The Fall Guy

Ryan Gosling and Emily Blunt star in a scene from the movie "The Fall Guy." (OSV News photo/Universal)

NEW YORK (OSV News) — Screwball comedies showcasing couples verbally duking it out in the battle of the sexes comprised a significant and often winning subgenre during the Golden Age of Hollywood. Whether the sparring partners were Gary Cooper and Jean Arthur or William Powell and Carole Lombard, audiences were likely to enjoy every round.

Such examples of amusing tension are comparatively rare these days, which makes the advent of “The Fall Guy” (Universal) a refreshing development. Although ostensibly an actioner — and a snappy one at that — director David Leitch’s loose adaptation of the eponymous 1980s TV series has even more appeal as a toothsome romantic comedy.

Unfortunately, however, the wit and engaging sentiment that characterize Drew Pearce’s script are offset by an excess of off-color dialogue. As a result, this bit of otherwise classy fun can only be endorsed for grown-ups.

After a near-fatal accident, veteran Hollywood stuntman Colt Seavers (Ryan Gosling) loses confidence in himself and leaves the film business. He also cuts off contact with Jody Moreno (Emily Blunt), the aspiring director he’d been dating, though he continues to carry a torch for her.

Having hit the skids and become a restaurant parking attendant, Colt is summoned back to the world of Tinseltown by producer Gail Meyer (Hannah Waddingham). She’s at work on the science fiction epic that will represent Jody’s feature debut.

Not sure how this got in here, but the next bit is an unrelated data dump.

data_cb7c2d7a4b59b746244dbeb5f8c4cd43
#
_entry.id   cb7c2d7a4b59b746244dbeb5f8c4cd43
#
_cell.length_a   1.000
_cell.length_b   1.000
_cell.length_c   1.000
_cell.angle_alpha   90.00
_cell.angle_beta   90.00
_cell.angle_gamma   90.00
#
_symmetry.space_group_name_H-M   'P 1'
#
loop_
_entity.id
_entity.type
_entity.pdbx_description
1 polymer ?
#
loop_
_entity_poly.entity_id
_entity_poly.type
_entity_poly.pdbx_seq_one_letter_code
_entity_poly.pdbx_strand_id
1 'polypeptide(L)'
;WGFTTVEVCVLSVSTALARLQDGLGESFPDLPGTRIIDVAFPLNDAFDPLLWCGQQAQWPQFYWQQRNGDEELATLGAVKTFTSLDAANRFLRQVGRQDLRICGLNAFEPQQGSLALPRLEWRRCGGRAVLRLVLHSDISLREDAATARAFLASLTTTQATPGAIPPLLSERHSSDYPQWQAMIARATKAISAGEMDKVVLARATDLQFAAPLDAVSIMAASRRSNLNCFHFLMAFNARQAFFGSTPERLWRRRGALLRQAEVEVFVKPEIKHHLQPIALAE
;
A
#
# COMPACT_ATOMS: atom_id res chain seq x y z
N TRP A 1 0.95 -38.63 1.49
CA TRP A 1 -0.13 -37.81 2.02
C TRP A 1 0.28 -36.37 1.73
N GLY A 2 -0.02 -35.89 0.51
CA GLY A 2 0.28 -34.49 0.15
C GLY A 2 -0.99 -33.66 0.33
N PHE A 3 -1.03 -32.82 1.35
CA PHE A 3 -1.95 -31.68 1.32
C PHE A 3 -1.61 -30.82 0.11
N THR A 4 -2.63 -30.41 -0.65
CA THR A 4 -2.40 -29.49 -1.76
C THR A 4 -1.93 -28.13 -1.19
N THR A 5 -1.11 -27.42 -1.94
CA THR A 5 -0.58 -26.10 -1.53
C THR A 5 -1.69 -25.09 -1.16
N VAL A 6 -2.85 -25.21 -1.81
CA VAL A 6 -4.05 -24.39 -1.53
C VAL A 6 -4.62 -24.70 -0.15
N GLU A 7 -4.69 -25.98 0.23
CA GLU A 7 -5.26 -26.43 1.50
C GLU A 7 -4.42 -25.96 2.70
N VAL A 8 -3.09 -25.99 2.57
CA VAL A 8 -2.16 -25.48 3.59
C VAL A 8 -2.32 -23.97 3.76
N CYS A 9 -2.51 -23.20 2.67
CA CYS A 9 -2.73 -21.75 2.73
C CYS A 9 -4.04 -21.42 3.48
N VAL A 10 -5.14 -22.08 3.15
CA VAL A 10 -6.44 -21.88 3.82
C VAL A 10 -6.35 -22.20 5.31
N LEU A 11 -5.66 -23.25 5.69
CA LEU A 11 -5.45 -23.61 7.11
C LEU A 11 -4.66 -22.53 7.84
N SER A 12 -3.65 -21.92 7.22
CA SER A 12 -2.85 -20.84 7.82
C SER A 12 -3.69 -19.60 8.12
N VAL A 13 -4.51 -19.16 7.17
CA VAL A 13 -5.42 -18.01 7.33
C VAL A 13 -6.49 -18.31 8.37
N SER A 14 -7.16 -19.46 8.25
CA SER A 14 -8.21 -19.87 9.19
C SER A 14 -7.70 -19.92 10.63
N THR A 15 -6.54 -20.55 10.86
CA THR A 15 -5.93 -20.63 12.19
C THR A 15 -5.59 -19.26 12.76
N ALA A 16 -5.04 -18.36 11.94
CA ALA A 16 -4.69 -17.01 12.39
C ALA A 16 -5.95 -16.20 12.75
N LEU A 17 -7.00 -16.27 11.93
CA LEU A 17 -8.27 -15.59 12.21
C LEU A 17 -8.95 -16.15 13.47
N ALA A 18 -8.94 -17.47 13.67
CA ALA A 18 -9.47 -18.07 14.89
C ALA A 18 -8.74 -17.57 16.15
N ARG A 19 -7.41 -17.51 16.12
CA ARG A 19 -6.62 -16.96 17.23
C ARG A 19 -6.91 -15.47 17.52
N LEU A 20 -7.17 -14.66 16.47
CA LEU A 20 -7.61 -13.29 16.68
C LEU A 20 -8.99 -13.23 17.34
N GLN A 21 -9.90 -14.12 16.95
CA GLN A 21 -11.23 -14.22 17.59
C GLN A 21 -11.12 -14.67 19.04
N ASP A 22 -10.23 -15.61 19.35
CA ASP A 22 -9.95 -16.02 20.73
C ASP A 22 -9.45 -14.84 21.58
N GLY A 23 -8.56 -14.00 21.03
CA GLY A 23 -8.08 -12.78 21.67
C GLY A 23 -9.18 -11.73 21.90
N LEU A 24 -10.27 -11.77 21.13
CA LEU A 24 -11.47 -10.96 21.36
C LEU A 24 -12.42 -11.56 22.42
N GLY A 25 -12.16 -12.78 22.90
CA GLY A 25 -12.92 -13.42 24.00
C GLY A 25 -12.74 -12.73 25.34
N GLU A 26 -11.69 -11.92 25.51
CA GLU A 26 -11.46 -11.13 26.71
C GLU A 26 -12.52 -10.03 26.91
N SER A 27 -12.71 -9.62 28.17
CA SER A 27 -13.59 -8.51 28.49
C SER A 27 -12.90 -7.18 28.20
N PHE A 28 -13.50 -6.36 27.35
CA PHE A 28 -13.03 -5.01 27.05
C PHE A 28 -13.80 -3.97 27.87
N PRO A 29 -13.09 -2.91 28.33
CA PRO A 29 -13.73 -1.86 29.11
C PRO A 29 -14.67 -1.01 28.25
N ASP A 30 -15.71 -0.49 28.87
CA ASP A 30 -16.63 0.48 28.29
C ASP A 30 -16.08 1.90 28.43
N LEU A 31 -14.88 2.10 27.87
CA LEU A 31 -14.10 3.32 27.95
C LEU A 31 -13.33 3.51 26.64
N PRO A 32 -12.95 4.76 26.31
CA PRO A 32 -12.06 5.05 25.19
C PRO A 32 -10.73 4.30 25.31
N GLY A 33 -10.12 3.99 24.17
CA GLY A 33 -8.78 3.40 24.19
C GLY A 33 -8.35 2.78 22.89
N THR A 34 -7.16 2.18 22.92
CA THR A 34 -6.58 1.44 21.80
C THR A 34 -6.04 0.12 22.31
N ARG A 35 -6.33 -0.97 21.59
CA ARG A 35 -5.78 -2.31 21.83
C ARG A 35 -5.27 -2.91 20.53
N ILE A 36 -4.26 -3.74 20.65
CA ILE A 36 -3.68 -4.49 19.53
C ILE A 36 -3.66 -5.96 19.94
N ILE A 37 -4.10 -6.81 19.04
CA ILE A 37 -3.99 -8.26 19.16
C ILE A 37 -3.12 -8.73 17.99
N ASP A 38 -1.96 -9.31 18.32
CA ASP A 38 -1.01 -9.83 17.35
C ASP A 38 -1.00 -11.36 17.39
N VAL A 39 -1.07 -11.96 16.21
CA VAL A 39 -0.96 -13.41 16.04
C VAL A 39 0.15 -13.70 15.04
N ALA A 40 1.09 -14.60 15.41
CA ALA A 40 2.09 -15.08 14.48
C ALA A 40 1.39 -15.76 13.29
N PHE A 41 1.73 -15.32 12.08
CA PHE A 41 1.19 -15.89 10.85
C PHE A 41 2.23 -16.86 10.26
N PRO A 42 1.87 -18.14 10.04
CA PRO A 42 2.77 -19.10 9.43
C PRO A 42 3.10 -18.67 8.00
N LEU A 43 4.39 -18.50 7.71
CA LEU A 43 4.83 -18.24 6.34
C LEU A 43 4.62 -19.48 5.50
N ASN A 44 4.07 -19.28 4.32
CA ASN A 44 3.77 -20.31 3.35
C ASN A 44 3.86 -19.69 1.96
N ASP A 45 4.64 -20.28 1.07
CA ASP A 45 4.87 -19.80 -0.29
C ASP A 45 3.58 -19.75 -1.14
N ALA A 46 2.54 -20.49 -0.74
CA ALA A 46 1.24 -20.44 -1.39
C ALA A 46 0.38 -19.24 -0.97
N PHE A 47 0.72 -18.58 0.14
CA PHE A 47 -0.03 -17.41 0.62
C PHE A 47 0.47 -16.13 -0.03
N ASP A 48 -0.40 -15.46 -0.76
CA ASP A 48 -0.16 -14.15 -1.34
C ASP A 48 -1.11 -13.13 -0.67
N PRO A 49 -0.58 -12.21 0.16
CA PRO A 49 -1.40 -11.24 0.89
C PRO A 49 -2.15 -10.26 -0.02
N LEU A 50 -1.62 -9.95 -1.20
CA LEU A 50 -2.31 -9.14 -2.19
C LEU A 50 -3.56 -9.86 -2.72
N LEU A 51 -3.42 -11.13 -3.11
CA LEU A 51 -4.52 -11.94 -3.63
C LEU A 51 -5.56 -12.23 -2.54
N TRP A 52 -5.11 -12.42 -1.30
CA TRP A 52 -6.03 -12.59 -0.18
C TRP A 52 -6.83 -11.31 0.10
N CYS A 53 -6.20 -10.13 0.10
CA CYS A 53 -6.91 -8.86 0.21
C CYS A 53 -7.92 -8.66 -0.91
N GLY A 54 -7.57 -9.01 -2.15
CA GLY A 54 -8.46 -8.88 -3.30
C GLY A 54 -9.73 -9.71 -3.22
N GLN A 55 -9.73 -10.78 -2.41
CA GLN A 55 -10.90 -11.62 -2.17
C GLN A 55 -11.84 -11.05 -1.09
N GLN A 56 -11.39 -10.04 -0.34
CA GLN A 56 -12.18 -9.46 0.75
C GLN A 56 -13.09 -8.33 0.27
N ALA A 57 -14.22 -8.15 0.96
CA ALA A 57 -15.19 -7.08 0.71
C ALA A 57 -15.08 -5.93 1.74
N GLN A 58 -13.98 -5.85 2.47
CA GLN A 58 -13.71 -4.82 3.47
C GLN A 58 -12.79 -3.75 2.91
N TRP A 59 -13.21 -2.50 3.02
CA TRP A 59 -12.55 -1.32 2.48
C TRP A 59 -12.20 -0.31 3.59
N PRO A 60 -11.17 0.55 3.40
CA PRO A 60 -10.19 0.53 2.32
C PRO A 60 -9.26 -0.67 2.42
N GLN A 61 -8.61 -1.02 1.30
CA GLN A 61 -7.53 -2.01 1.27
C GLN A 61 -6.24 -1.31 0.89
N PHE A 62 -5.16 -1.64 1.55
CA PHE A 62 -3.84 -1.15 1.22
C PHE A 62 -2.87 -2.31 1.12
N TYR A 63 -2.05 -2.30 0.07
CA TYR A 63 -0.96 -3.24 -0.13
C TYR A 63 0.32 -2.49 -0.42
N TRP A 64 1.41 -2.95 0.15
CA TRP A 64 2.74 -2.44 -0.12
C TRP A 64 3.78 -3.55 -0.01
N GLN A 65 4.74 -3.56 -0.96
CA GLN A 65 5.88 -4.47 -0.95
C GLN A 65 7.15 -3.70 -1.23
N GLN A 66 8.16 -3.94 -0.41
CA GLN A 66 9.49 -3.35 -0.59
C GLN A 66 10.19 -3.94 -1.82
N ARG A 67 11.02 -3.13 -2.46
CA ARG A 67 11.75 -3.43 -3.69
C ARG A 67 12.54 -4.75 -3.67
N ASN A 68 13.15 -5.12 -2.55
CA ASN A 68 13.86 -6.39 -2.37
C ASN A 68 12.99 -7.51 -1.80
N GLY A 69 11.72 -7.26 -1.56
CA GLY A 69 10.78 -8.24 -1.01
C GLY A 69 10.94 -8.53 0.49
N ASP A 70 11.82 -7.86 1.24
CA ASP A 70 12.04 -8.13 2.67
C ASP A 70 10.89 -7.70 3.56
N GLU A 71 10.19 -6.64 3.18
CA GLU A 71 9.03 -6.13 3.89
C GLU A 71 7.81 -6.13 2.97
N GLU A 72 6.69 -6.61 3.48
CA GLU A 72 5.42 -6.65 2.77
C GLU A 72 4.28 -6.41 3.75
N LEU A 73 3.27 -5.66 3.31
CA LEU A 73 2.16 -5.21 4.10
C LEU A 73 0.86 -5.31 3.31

The lavish project is under threat, however, as Gail eventually explains, because its lead, Tom Ryder (Aaron Taylor-Johnson) — the egotistical star for whom Colt used to substitute — has disappeared. Gail begs Colt to track the actor down and, with Jody’s welfare in mind, he complies.

As a cover for carrying out this surreptitious mission, Gail has arranged for Colt to join the set of Judy’s production. This offers Judy the opportunity to take sweet revenge on Colt for his ghosting of her.

The screenplay tends to turn Colt’s misdeed into more of an obstacle to reconciliation than it might represent in real life. But the path to reunion is a thoroughly enjoyable one to travel, especially as it leads through some savvy satire of the entertainment industry’s mannerisms.

Although one exchange in the dialogue can be interpreted as suggesting that Colt and Judy’s former liaison included a sexual component, this remains uncertain. As for what’s seen on screen, past or present, nothing of the sort transpires. Instead, they pursue their kicks by doing fast doughnuts in Colt’s truck.

While Pearce keeps his lovers away from the bedroom, he also lowers the tone with a constant barrage of S-words. It’s a shame that indulging in them necessarily restricts the appropriate audience for his sharp barbs and Leitch’s well-choreographed bumps.

The film contains considerable stylized violence, including gunplay, a possible offscreen premarital sexual relationship, several instances each of profanity and milder swearing, fleeting rough language, pervasive crude talk and obscene gestures. The OSV News classification is A-III — adults. The Motion Picture Association rating is PG-13 — parents strongly cautioned. Some material may be inappropriate for children under 13.


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